Types of blood glucose tests
There are several different blood glucose tests, used to both diagnose diabetes as well as help individuals track and manage their blood sugars. But, what are these tests and what do they involve? Here is an overview of different blood glucose tests.
Four types of blood glucose tests
Hemoglobin A1C. This test provides an overview of your blood sugar (glucose) level over a three-month timespan. You don't have to fast before this test, which makes it very convenient. You simply go to a lab, where a technician draws a vial of blood. An A1c level of 6.5 or greater indicates you may have diabetes. An A1c level of 5.7 to 6.4 indicates pre-diabetes.
If your A1c level is higher than 5.7, you can expect to have the test performed every three months. It's important to note that the hemoglobin A1c test can give a false positive result in some individuals, including those with sickle cell anemia or thalassemia. Be sure to discuss the possibility of a false positive result with your doctor if you're of African, Mediterranean or Southeast Asian descent because you could have a hemoglobin variant that interferes with the accuracy of the A1c test.
Fasting Blood Glucose (formerly called 'Fasting Blood Sugar' or FBS). As the name implies, you need to have this blood draw performed on an empty stomach. It traditionally requires two fasting blood glucose tests before making a diagnosis of diabetes. Normal fasting blood sugar values are considered to be under 100 mg/dL. Two results over 126 mg/dL indicate you have diabetes. If your results fall between 100 and 125 mg/dL, your doctor may diagnose you with pre-diabetes and send you for a hemoglobin A1c test to confirm a diagnosis.
Random or casual blood glucose. This test is performed via blood draw at the lab when you're not fasting. It gives a glimpse into how your body handles the increased blood sugar levels triggered by eating. In general, a random blood glucose test result over 200 mg/dL may indicate diabetes. However, your doctor also takes into account whether or not you meet the risk factors for diabetes and whether or not you're experiencing symptoms.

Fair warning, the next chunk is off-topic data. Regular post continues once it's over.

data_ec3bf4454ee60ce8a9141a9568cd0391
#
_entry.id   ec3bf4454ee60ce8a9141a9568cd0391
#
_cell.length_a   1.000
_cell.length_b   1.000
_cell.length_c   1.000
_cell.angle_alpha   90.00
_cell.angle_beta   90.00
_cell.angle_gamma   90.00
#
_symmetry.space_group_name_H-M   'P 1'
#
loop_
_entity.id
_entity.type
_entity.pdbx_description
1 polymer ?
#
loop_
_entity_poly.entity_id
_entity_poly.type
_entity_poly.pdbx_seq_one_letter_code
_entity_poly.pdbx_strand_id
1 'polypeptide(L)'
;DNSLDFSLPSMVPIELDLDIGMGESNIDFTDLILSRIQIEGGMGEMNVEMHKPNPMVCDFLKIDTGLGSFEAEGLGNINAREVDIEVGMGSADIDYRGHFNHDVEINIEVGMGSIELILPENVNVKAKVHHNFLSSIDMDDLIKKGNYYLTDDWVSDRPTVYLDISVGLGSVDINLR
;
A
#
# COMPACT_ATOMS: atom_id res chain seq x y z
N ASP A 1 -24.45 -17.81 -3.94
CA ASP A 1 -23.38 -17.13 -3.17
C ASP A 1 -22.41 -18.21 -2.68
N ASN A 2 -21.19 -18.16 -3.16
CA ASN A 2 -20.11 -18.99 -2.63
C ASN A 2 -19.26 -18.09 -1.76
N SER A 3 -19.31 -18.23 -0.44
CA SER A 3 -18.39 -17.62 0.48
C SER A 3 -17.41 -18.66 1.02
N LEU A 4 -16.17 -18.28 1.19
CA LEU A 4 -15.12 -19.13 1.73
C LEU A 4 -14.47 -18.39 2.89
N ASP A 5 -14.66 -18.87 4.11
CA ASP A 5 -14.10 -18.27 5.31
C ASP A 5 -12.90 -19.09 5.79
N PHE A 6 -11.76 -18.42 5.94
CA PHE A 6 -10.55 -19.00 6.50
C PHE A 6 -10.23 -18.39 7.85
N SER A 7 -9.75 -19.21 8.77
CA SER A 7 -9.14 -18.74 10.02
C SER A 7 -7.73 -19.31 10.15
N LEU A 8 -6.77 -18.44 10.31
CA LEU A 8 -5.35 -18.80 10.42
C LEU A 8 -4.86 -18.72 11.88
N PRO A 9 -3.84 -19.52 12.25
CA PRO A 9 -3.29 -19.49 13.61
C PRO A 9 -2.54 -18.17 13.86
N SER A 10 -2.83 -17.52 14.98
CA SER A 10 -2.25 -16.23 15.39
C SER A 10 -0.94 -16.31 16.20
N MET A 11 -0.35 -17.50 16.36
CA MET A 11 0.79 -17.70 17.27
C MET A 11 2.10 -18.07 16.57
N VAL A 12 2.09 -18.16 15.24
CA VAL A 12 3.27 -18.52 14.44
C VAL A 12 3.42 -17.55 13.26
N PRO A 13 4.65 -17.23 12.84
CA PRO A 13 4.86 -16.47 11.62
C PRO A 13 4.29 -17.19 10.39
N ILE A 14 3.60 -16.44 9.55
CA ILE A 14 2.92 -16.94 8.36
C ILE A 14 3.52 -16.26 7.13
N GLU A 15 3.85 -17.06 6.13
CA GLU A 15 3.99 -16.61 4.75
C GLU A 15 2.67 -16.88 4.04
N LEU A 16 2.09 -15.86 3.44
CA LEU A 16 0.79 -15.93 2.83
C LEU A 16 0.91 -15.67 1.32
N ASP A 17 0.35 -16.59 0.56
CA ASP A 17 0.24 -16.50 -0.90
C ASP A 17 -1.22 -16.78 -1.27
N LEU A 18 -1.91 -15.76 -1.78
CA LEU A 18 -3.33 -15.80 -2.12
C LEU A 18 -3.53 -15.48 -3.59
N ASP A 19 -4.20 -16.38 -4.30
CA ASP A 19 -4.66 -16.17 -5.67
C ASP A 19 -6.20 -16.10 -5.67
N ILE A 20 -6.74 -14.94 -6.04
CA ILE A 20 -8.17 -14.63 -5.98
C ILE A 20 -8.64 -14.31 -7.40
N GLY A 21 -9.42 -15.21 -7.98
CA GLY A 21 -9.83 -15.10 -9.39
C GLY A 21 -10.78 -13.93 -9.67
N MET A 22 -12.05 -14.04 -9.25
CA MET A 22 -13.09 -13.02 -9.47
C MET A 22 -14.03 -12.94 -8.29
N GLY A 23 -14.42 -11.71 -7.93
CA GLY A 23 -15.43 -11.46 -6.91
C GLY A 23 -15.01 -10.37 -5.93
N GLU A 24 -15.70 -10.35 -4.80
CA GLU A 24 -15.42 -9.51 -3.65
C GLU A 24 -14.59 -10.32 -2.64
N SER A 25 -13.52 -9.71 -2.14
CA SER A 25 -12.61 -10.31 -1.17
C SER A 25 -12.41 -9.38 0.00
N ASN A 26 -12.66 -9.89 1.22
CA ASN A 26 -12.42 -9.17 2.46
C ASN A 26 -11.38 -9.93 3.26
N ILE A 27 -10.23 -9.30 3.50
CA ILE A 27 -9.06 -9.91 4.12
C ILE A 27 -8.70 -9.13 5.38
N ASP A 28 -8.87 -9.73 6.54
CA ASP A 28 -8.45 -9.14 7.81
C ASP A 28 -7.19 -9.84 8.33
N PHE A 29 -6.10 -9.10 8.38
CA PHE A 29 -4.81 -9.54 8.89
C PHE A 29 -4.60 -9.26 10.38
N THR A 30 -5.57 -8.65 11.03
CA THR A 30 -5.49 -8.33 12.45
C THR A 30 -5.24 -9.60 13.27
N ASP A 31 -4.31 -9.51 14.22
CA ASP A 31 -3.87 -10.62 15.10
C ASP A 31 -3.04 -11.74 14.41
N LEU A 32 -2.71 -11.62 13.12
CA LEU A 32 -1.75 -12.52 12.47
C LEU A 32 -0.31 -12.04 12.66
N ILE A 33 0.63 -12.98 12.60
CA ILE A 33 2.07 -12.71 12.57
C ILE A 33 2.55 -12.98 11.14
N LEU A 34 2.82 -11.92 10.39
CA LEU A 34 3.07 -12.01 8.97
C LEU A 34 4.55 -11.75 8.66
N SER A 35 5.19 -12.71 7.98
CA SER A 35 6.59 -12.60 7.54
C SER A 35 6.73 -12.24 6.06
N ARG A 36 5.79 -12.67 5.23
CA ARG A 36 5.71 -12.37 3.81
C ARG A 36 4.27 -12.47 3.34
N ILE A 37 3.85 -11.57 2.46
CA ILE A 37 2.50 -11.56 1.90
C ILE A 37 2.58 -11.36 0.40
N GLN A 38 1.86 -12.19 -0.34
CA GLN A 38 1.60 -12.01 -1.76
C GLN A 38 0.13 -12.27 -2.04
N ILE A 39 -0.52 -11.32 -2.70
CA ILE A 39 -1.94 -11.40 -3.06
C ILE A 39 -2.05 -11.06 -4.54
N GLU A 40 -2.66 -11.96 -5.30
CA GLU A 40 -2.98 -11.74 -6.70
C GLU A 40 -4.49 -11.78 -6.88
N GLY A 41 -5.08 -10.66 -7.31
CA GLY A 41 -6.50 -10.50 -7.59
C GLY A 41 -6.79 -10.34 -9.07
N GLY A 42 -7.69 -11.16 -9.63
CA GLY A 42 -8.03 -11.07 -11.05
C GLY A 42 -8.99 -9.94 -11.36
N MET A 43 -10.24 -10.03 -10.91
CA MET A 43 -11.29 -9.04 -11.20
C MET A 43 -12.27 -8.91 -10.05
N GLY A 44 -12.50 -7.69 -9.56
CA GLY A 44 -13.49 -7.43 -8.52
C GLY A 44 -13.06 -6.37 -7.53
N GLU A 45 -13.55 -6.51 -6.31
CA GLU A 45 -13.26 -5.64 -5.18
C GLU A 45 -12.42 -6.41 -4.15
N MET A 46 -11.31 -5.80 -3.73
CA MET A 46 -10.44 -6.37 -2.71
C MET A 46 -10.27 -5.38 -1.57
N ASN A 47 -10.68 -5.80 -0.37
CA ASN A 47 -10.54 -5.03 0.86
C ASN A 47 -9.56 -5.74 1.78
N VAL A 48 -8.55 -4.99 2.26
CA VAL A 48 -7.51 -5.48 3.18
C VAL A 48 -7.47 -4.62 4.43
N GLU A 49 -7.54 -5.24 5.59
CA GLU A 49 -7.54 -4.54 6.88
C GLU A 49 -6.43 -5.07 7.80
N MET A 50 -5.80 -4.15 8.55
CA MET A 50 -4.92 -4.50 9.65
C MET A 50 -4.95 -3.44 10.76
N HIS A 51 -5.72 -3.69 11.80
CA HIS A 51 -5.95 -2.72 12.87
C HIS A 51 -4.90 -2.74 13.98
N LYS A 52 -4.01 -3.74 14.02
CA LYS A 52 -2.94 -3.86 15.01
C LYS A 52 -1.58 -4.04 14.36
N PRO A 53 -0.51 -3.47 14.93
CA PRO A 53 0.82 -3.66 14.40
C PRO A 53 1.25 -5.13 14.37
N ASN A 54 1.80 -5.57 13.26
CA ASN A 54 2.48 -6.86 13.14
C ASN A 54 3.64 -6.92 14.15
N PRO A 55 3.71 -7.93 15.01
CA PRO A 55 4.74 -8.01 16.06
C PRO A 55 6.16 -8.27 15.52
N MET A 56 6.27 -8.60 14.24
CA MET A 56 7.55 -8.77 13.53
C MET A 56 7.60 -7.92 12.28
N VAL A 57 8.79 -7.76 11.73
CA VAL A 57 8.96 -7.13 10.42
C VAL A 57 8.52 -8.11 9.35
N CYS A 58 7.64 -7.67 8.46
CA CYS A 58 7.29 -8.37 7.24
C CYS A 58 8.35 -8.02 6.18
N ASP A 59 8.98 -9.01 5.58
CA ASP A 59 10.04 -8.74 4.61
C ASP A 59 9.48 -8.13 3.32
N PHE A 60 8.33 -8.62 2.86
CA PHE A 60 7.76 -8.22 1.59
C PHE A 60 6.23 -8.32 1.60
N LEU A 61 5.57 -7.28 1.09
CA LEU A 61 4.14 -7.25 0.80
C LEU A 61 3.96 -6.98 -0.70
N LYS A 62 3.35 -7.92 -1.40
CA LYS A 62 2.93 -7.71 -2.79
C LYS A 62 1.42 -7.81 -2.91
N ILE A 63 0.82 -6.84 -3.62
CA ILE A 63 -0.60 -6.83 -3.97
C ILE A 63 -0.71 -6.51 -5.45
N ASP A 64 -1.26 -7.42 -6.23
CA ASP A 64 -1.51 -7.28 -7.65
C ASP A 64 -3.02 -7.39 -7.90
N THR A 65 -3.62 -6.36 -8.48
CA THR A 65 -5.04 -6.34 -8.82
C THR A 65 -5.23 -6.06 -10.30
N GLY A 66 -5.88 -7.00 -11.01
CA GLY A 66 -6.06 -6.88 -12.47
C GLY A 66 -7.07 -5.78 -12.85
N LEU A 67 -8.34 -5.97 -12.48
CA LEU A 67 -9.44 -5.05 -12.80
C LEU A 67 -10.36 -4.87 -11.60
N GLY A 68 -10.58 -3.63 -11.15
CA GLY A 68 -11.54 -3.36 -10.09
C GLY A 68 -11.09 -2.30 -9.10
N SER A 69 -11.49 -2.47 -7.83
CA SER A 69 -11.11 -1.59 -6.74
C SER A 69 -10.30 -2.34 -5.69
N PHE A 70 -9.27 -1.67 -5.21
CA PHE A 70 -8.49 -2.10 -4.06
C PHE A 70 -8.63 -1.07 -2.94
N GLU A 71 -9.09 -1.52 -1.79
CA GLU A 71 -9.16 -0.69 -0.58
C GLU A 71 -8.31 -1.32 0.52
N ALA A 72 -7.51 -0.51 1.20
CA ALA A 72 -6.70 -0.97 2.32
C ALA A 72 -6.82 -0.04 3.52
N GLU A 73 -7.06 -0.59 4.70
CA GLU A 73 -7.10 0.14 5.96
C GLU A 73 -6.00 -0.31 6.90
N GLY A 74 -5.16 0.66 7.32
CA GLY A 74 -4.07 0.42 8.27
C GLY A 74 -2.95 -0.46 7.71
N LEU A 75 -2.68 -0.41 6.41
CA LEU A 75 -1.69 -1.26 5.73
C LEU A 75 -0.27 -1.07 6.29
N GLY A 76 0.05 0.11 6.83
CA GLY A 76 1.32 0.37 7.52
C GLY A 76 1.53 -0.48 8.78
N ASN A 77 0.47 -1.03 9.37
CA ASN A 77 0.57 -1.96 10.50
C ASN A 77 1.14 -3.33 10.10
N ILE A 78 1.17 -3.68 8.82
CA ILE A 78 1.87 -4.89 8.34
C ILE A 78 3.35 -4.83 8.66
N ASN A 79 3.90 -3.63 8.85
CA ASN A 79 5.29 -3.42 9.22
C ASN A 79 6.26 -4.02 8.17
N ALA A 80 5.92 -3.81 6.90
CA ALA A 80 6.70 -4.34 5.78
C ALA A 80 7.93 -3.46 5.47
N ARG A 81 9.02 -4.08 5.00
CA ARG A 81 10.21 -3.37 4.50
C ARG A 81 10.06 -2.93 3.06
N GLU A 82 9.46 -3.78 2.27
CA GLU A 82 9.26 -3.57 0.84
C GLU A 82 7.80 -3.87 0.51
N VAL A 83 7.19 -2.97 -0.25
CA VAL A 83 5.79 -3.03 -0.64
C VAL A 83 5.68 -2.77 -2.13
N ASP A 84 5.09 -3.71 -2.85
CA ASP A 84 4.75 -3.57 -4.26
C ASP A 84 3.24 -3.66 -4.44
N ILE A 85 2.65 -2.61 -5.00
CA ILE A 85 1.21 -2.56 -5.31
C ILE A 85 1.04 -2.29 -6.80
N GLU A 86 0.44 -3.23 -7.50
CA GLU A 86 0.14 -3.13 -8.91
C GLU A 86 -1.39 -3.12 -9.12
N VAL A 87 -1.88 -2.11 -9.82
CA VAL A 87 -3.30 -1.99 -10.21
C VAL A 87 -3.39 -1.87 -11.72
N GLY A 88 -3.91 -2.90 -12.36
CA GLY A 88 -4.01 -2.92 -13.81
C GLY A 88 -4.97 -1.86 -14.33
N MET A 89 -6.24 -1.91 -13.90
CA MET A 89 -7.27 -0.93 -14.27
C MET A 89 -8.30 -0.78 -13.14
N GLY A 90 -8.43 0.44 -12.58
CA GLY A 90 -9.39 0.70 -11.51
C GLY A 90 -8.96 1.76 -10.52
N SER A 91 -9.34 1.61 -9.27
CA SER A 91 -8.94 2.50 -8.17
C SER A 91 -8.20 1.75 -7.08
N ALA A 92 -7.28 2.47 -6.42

Glucose tolerance test (GTT). While this test formerly was used to diagnose diabetes in the general population, it's now used mainly to screen pregnant women for a condition called gestational diabetes.
Think you have diabetes? Should you get a blood glucose test?
"There are three ways you can be diagnosed with diabetes, essentially," says Nora Saul, Certified Diabetes Educator and Nutrition Manager at Harvard University's Joslin Diabetes Center. "All of them involve some type of blood glucose test."
If you exhibit any symptoms of diabetes, such as excessive thirst or urination, or if you're in a high-risk category (obese, sedentary or of African-American, Hispanic/Latino or American Indian descent), you should ask your doctor about getting a glucose test at your annual physical. Together, you can decide which of these diagnostic tests is right for you.
Interview with Nora Saul, RD of Harvard University
CDC, 2011 National Diabetes Fact Sheet
National Institutes of Health, "Diagnosis of Diabetes"